Mayurbhanj State

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Mayurbhanj State
ମୟୁରଭଞ୍ଜ ରାଜ୍ୟ
Princely State of British India

Late 17th century–1949
Flag Coat of arms
Flag Coat of arms
Location of Mayurbhanj
Mayurbhanj State in a 1901 map of the Imperial Gazetteer of India.
 •  Established Late 17th century
 •  Accession to the Union of India 1949
 •  1901 10,982 km2 (4,240 sq mi)
 •  1901 610,383 
Density 55.6 /km2  (144 /sq mi)
Today part of Odisha, India
Shri Hari Baladev Jiu Temple in Baripada, built under royal patronage.
Dance of the Santal people in the Mayurbhanj area.
Tribal Population of Mayurbhanj State.

Mayurbhanj State (or Morbhanj)[1](Odia: ମୟୁରଭଞ୍ଜ ରାଜ୍ୟ) was one of the princely states of India during the period of the British Raj.[1] It was one of the largest states of the Eastern States Agency and one of the three states of the Bengal States Agency.[1] The emblem of the state were two peacocks for according to legend the ancestors of the ancient rulers originated from a peafowl's eyes.[2]

The state included a vast mountainous area inhabited by many different people groups such as the Santal,Munda, Ho and Kisan people.[3] Its former territory lies in the present-day state of Odisha, bordering West Bengal. The capital of the state was the town of Baripada[1] since the 15th century and Daspur was another important town. Large tracts of Mayurbhanj State were covered with forest.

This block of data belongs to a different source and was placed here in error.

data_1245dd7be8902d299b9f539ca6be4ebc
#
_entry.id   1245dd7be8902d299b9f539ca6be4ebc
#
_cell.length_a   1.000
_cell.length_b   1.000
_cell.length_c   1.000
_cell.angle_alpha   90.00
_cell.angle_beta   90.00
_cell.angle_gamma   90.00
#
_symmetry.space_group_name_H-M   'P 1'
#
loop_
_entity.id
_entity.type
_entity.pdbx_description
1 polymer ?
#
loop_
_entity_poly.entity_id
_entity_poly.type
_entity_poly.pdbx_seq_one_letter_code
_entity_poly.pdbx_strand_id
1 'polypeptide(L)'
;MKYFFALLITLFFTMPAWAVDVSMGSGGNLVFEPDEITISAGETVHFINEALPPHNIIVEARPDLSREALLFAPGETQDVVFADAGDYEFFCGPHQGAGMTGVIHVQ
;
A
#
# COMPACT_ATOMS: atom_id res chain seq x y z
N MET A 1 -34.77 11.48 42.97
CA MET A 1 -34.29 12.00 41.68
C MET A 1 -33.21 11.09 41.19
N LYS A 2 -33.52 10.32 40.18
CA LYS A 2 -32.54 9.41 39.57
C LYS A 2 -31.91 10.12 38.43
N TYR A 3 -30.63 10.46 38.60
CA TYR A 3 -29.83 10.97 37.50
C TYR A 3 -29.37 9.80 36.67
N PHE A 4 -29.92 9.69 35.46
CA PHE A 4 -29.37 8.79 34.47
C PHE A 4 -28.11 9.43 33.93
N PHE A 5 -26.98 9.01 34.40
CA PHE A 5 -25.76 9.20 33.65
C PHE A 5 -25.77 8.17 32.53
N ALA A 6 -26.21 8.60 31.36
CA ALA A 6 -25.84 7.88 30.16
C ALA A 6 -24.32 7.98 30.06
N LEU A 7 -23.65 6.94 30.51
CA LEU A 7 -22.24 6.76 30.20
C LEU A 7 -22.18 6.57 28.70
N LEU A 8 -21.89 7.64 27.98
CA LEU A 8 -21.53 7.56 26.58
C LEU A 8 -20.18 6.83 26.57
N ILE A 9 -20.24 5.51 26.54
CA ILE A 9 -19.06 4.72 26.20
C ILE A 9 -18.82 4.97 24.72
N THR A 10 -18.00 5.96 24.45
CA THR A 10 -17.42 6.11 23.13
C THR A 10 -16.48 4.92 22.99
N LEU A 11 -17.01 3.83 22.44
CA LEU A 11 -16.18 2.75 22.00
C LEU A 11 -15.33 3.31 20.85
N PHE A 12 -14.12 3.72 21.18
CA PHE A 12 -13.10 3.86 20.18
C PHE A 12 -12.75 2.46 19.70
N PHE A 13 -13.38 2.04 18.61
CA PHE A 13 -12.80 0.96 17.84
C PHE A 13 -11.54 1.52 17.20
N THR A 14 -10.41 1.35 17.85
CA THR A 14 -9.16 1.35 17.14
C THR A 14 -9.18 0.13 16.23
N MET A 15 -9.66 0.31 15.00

Early history

According to tradition the kings of Khijjinga Mandala, the predecessor state, had ruled in unbroken succession since about the 9th century AD. The state had been named after its capital, Khijjinga Kotta, today Khiching. Copper plate inscriptions issued by the ancient rulers indicate that Khijjinga Mandala was an extensive territory comprising the present Mayurbhanj and Kendujhar districts as well as parts of Singhbhum district in Bihar and Midnapore district in West Bengal. During the Mughal period, the territory of the Bhanja rulers extended as far as the Bay of Bengal. By that time, the capital had shifted from Khijjinga Kotta to Haripur. The ruins of the temples and palaces built then can be found at Haripur about 16 km southeast of Baripada. Among the ruins, the Rasikaraya temple and the Durbar hall of the Bhanj kings are the most significant.

The rulers were Rajputs of the Bhanj dynasty,[4] tradition saying that since the mythical founder Sila Bhanja Angaddi they were the longest reigning clan of monarchs in the area.[5] Since they very good relations with the Mayur kings of Kendujhar, the Mayurs and the Bhanjas joined and gave origin to the name of the state.

The Bhanj rulers were promoters of art, architecture and culture. The Hari Baladev Jiu Temple, the Khichhing temple and other architecture in and around the district stand testimony to this. Also the royal family was responsible for the development and promotion of the Chhau dance form which integrates martial, tribal and classical elements.[6]

British rule